, 03 December, 2020 / 4:49 PM
The Nigerian Priest kidnapped from a Parish of Nigeria’s Abuja Archdiocese last month who was freed Wednesday, December 2 after 10 days of captivity is traumatized and has been hospitalized, ACI Africa has been told.
“Fr Matthew Dajo has truly been released,” the Director of Communication in Abuja Diocese, Fr. Patrick Alumuku told ACI Africa Thursday, December 3, a day after the Parish Priest of St. Anthony's Catholic Church, Yangoji was released.
“He is traumatized and in seclusion,” Fr. Alumuku further said in reference to Fr. Matthew and later added, “He's actually been admitted in a hospital now.”
Fr. Matthew was picked up from St. Anthony's Parish on November 22 after armed bandits raided the community and shot sporadically for about 30 minutes.
According to Fr. Kevin Oselumhense Anetor, “The gunmen scaled through the fence of the Priest’s house, while others positioned themselves outside, before entering Fr. Matthew’s bedroom and whisked him away.”
Fr. Matthew’s “safe release” was announced by the Archbishop of Abuja. “We thank God for the safe release of our brother Fr. Matthew Dajo, today Wednesday, 2nd December 2020,” Archbishop Ignatius Kaigama announced in the statement circulated Thursday, December 3.
“We thank you all for your kind prayers. We also thank the family of Fr. Dajo and all those who assisted in securing his release,” Archbishop Kaigama stated in his statement addressed to the Clergy, Religious and Lay Faithful of the Catholic Archdiocese of Abuja.
In the statement, the Nigerian Archbishop invites the people of God under his pastoral care to pray “that there will be improved security in the country.”
Nigeria has been experiencing insecurity since 2009 when Boko Haram insurgency began targeted attacks with the aim of turning Africa’s most populous nation into an Islamic state.
Since then, the group, one of largest Islamist groups in Africa, has been orchestrating indiscriminate terrorist attacks on various targets including religious and political groups as well as civilians.
The insecurity situation in the country has further been complicated by the involvement of the predominantly Muslim Fulani herdsmen, also referred to as the Fulani Militia, who have been clashing frequently with Christian farmers over grazing land.
The “safe release” of Fr. Matthew is an answer to prayers that the Local Ordinary of Abuja Archdiocese called for some days after Nigeria’s security officials said they had launched a manhunt to trail and apprehend the abductors.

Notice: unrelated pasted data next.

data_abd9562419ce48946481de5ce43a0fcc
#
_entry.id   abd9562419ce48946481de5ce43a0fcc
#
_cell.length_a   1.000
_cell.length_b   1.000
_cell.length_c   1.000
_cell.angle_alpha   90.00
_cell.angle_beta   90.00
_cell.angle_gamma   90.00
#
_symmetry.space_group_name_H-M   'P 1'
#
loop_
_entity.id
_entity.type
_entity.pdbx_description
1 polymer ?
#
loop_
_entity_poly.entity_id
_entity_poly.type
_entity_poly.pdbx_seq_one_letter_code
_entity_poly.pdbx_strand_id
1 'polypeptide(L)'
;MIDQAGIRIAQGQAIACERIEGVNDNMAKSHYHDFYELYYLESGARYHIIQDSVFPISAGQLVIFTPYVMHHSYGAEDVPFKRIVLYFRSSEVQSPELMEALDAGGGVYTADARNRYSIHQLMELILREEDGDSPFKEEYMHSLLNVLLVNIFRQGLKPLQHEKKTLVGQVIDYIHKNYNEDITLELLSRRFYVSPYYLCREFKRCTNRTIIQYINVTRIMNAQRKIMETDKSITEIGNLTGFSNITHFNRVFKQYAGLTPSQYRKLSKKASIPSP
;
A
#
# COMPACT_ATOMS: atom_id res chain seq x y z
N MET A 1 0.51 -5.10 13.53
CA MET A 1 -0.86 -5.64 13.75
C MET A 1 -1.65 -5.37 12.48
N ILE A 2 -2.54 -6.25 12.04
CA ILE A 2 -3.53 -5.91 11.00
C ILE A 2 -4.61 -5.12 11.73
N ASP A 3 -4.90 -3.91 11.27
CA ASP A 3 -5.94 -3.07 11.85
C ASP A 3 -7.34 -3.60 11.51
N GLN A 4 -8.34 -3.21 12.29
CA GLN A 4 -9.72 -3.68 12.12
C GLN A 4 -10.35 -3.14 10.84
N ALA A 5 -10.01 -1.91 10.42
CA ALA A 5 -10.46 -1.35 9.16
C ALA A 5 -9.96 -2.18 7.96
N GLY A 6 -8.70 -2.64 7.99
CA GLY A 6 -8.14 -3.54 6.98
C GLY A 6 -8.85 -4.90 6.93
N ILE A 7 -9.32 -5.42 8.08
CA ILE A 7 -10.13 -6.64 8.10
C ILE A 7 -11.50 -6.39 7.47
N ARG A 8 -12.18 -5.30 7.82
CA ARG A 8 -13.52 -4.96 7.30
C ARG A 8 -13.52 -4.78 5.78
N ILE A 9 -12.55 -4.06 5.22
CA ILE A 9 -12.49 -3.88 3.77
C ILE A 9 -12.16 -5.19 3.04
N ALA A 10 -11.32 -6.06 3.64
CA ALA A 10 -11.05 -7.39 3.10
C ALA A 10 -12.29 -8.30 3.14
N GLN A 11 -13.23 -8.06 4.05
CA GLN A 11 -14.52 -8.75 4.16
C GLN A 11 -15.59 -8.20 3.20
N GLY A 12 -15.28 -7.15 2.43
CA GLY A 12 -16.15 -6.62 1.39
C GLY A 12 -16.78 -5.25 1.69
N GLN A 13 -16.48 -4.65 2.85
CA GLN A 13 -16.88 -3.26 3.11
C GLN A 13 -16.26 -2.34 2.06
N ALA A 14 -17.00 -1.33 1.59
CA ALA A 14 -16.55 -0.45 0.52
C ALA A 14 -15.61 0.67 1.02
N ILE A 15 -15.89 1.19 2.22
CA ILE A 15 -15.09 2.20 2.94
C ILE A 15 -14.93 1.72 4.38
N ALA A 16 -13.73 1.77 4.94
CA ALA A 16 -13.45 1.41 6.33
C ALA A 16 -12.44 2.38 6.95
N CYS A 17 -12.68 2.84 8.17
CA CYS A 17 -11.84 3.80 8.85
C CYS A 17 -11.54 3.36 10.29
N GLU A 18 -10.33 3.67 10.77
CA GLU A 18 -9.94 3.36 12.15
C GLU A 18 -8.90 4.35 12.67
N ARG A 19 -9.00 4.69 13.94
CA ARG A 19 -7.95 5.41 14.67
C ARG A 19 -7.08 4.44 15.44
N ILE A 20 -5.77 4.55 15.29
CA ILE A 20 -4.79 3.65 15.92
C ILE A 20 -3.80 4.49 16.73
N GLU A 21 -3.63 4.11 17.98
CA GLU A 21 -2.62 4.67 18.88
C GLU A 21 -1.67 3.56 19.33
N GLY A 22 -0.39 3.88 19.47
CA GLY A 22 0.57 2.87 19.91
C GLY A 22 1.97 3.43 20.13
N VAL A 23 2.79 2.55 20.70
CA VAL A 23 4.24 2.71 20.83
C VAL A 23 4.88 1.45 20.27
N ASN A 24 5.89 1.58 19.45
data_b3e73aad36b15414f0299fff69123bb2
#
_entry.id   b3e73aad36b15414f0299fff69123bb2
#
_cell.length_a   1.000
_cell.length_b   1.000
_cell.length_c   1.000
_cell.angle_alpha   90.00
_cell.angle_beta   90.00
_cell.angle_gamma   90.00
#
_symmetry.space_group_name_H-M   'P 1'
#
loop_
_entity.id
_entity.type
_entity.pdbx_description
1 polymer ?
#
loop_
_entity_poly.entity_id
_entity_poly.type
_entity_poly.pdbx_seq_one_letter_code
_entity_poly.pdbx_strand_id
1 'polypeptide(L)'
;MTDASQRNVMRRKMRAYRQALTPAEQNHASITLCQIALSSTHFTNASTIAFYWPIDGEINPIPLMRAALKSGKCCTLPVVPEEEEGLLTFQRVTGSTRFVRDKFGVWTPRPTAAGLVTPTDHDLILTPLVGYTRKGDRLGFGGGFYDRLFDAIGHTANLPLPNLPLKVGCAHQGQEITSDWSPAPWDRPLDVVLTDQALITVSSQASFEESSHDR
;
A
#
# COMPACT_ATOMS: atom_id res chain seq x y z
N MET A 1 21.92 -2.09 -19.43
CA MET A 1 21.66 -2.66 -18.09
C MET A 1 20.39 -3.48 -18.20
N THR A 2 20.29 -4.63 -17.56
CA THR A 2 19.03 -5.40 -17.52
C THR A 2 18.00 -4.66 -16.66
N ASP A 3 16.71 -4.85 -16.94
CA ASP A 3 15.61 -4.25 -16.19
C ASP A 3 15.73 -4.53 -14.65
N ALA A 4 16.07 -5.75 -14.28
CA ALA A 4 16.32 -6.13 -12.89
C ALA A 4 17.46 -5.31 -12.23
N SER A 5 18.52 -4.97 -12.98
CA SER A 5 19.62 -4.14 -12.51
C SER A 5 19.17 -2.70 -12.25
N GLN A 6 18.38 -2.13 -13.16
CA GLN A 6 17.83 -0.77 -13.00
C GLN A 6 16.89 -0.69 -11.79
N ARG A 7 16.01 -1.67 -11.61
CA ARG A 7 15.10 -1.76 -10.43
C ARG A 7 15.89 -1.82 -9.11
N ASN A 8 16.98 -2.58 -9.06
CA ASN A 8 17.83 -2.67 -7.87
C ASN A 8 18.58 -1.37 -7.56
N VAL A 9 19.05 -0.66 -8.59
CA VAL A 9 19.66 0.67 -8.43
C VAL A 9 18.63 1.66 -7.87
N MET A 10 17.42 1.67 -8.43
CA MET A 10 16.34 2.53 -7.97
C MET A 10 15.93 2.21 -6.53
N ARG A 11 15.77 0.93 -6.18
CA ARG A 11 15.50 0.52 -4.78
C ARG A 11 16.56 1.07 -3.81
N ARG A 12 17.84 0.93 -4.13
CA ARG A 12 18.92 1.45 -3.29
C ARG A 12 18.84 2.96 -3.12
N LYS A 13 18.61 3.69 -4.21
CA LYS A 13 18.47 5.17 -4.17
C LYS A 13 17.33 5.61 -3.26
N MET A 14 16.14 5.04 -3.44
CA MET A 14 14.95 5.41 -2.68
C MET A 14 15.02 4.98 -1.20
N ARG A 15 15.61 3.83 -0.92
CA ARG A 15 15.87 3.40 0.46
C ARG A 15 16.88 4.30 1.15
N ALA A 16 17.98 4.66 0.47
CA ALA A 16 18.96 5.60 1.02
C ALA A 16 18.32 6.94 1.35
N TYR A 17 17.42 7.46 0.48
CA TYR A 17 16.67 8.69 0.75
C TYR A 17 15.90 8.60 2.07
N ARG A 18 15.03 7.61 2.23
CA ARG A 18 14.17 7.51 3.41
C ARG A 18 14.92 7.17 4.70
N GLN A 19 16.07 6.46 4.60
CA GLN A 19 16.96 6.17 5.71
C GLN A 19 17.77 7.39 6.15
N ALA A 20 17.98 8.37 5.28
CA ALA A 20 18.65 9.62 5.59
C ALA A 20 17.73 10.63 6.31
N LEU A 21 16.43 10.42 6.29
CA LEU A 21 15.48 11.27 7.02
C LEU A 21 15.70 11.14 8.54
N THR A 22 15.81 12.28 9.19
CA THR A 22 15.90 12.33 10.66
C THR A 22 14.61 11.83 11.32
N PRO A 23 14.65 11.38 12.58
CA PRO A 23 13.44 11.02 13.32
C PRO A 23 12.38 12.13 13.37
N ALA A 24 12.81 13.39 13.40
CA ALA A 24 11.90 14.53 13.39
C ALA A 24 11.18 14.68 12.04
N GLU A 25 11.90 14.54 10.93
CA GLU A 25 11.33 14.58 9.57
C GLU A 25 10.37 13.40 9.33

On November 25, Archbishop Kaigama asked for prayers for the safe release of Fr. Matthew, saying, “My priest in Abuja was kidnapped and he is still in captivity. Kindly pray for his safe release, please.”
In recent months, the state of insecurity in Nigeria seems to have heightened, according to reports.
On September 27, at least seven soldiers were killed in a landmine ambush by Boko Haram insurgents in the Northern axis of Borno State, BBC News reported.
The Medical Director of Peace Hospital, Ayingba, Dr Azubuike Joel Ihenacho, was on November 21 abducted by unidentified gunmen.
On November 23, a day after the kidnapping of Fr. Matthew, two people were abducted in Nasarawa State. On the same day, another person was killed barely 24 hours after the All Progressives Congress (APC) chairman in the state, Philip Shekwo had been kidnapped and killed, Vanguard reported.
“We have cases of abductions, detentions, and killings by terrorist groups, criminal herdsmen, bandits, and gangs of kidnappers to contend with,” Archbishop Kaigama said in his address during the November 25 #RedWednesday, an initiative of Aid to the Church in Need (ACN).
The Archbishop added during his November 25 address, “Last week, in one of our parishes in Abuja archdiocese behind the parish house, five children of the same parents were kidnapped, and the following day a woman preparing for her church wedding was also kidnapped. They have not been found.”
The Nigerian Archbishop went on to encourage Western nations to put pressure on Muhammadu Buhari-led government to act decisively against insecurity as well as to share intelligence information and to generally provide more support in the fight against terrorism.
The Western nations “must prevail on Nigerian leaders to be honest and single-minded in the war against terror. The UK and other nations with Christian roots should speak and act more in favour of freedom,” Archbishop Kaigama said November 25.
Subscribe to our Free Daily ACI Africa Newsletter
At ACI Africa, our team is committed to reporting the truth with courage, integrity, and fidelity to our faith. We provide news from Africa, as seen through the teachings of the Catholic Church – so that you can grow in your Catholic faith and awareness about the people of God in Africa.
When you subscribe to the ACI Africa Updates, we will send you a daily email with links to the news you need.
Use the form below to tell us where we can send the ACI Africa Updates
ACI Africa was officially inaugurated on August 17, 2019 as a continental Catholic news agency at the service of the Church in Africa. Headquartered in Kenya’s capital, Nairobi, this media apostolate will strive to facilitate the telling of Africa’s story by providing media coverage of Catholic events on the African continent, giving visibility to the activities of the Church across Africa where statistics show significant growth in numbers and the continent gradually becoming the axis of Catholicism. This is expected to contribute to an awareness of and appreciation for the significant role of the Church in Africa and over time, the realization of a realistic image of Africa that often receives negative media framing.
Father Don Bosco Onyalla
Editor-in-Chief, ACI Africa